Jim Houser’s print Burst is part of the 2001 Philadelphia Invitational Portfolio from the Philadelphia Print Collaborative at the Print & Picture Collection of the Free Library. It’s a visual poem, combining words and images, like a magazine advertisement, but not selling anything.
Houser uses the tools of graphic design (text, image, chart) but for his own poetic ends. He has a sure sense of color harmonies, limiting himself to colors he has said inspired by “sea water, dog fur, and dried blood”. His naïve graphics and hand-drawn lettering are in contrast to the sharp rectangular blocks of color that make up the composition.
Houser is not your typical self-taught artist. He spent a year at the University of Pennsylvania, spent several years hanging out with art students at RISD in Providence, RI, and returned to Philadelphia in the late 1990’s just as his buddies were starting Space 1026. His first show there in 1998 established his art career. This print was produced by Space 1026 for the portfolio a few years later. He has since shown every couple of years at the Jonathan Levine Gallery in New York.
This is a different career trajectory than that of the artists now on view in the Outsider Art show now on view at the Philadelphia Museum of Art. Those artists are more firmly rooted in the world of the outsider, the visionary who’s compelled to produce their art largely outside the world of galleries and artist marketing. Houser is self-taught in the sense that he comes from skateboard street culture and has no art school degree. He developed his own method and visual vocabulary as part of a creative community that produces art on their own terms:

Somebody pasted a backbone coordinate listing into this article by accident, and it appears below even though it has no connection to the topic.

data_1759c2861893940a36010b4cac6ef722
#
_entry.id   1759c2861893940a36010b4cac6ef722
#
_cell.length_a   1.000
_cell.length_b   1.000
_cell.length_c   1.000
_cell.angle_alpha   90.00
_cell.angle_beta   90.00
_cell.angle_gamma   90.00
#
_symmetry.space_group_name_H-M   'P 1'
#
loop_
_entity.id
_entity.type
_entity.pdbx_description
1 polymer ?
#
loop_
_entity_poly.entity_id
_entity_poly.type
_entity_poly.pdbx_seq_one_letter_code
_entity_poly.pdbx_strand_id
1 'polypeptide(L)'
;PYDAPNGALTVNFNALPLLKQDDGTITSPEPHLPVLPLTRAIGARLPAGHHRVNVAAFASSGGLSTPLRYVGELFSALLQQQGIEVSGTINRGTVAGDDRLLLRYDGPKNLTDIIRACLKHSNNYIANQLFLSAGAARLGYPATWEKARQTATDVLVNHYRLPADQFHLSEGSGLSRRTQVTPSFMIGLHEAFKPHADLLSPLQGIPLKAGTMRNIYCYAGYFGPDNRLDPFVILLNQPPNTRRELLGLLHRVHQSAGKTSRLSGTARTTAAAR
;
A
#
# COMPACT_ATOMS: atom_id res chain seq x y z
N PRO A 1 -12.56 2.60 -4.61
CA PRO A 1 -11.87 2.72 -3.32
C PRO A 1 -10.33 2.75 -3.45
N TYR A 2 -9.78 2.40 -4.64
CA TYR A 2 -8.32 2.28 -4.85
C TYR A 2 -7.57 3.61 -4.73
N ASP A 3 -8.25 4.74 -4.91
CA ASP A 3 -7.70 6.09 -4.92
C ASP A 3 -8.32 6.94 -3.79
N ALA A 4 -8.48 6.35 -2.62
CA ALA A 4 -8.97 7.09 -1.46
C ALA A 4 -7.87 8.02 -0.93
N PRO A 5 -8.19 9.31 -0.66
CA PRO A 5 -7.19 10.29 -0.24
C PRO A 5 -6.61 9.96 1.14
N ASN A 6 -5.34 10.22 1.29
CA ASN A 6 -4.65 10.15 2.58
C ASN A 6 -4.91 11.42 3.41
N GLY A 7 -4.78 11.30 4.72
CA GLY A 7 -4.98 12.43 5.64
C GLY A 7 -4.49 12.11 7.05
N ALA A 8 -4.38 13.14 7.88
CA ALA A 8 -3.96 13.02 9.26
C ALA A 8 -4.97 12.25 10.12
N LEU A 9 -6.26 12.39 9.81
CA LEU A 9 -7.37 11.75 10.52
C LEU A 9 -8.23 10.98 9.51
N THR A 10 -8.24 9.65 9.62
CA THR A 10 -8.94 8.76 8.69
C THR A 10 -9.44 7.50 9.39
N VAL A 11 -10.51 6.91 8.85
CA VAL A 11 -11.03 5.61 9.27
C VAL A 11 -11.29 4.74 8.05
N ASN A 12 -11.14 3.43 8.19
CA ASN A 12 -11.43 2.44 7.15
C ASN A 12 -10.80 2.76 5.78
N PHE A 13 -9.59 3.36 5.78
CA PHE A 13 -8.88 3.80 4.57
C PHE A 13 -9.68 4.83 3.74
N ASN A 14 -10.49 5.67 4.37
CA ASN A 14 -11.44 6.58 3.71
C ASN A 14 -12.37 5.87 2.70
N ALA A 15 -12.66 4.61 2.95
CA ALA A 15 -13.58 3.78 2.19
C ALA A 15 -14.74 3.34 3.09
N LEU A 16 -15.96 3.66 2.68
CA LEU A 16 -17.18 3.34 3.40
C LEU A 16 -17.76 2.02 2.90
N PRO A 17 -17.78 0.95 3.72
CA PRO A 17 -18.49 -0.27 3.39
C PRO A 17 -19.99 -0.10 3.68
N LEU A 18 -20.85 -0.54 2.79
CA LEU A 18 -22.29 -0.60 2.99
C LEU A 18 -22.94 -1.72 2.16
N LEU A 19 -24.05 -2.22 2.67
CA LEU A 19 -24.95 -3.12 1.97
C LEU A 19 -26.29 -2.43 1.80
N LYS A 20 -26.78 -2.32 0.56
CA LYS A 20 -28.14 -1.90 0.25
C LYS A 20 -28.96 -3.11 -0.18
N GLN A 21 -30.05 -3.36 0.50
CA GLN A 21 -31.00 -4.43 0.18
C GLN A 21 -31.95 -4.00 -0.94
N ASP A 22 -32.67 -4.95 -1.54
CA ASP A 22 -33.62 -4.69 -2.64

“Jim is an artist/poet who explores the relationship between the look, sound, and meaning of words and the things they represent. His painted words suggest snippets from overheard conversations or his own inner monologue, but they are not random—they converse with one another and with Jim’s vocabulary of images, saying a lot about the artist and his art. Jim’s gifts are his abilities to survey the infinite inventory of his own consciousness, to clear away the static, to find those shapes, words, colors, thoughts, feelings, and sounds that reside at the core of his being, and to translate and transform all of this, his essential self, into art that speaks to others.” – Matthew F. Singer
His work, along with the outsider, self-taught artists in the PMA show make a compelling case that art is self-expression that emerges regardless of formal training. And there’s a lot more art worth looking at that hasn’t made it to museums, galleries, and print portfolios. Keep your eyes and minds open!
For more on outsider art, see the show at PMA, and read about the Foundation for Self Taught Artists here.